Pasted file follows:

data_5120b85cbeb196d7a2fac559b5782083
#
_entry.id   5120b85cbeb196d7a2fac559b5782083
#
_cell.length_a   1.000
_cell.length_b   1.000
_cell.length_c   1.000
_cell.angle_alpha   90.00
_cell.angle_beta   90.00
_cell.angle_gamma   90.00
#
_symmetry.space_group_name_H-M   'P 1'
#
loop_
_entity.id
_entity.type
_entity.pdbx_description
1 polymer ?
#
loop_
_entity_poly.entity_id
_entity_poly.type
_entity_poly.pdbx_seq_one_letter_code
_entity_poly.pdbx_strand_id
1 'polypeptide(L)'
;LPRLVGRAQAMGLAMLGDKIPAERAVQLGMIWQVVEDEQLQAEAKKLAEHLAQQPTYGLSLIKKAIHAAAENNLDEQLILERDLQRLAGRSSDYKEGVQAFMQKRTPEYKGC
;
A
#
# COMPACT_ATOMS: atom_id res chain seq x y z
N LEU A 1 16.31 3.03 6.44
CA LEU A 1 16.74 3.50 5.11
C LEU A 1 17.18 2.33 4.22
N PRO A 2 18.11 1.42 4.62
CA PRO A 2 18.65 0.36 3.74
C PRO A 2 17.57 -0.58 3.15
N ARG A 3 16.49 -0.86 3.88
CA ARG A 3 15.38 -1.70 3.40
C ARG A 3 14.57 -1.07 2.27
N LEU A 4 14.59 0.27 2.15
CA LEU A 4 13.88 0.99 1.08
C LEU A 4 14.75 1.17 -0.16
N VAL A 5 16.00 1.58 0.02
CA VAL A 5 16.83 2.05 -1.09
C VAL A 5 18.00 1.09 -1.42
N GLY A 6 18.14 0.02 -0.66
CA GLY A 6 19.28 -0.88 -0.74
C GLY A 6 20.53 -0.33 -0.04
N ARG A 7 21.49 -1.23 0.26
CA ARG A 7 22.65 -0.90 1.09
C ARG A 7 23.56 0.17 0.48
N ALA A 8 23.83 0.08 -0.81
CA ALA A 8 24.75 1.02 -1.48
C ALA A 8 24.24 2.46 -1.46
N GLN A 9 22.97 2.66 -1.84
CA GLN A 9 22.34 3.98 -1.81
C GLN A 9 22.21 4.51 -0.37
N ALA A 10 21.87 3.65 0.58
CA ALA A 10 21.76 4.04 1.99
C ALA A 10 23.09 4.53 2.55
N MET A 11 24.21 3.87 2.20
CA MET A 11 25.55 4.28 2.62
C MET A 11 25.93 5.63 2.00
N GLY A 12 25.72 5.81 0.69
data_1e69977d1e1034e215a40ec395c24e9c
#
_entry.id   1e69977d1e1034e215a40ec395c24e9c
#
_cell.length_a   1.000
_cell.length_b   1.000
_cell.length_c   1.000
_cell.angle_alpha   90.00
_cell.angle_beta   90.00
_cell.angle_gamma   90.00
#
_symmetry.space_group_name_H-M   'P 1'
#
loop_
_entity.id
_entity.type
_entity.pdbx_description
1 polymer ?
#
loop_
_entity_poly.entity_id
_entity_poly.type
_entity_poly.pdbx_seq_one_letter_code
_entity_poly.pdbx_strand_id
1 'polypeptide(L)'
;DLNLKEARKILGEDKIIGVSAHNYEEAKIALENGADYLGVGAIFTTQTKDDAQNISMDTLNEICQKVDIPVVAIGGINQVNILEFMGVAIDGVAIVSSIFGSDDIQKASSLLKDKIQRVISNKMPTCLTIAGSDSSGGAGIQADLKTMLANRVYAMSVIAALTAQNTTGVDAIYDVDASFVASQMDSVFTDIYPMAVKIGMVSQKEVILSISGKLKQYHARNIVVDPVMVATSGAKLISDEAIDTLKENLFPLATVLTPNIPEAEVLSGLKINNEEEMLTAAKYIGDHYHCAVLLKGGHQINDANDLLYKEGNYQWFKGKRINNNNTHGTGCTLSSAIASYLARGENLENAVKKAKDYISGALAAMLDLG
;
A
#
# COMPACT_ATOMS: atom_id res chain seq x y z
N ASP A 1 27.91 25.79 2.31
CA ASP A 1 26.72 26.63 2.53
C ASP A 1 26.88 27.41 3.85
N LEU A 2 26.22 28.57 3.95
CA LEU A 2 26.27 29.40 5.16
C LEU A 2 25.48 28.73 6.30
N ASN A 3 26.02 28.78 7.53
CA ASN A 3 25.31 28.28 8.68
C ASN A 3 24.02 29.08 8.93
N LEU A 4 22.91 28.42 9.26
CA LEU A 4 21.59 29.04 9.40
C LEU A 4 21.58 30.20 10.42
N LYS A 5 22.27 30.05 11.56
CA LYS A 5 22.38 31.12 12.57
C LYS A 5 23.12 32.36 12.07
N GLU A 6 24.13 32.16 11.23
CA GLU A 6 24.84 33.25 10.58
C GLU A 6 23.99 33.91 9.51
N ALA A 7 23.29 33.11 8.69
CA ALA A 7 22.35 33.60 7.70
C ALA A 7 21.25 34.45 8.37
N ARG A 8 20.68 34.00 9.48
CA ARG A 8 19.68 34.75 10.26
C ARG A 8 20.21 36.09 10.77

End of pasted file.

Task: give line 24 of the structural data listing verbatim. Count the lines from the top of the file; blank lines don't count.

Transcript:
_entity_poly.pdbx_strand_id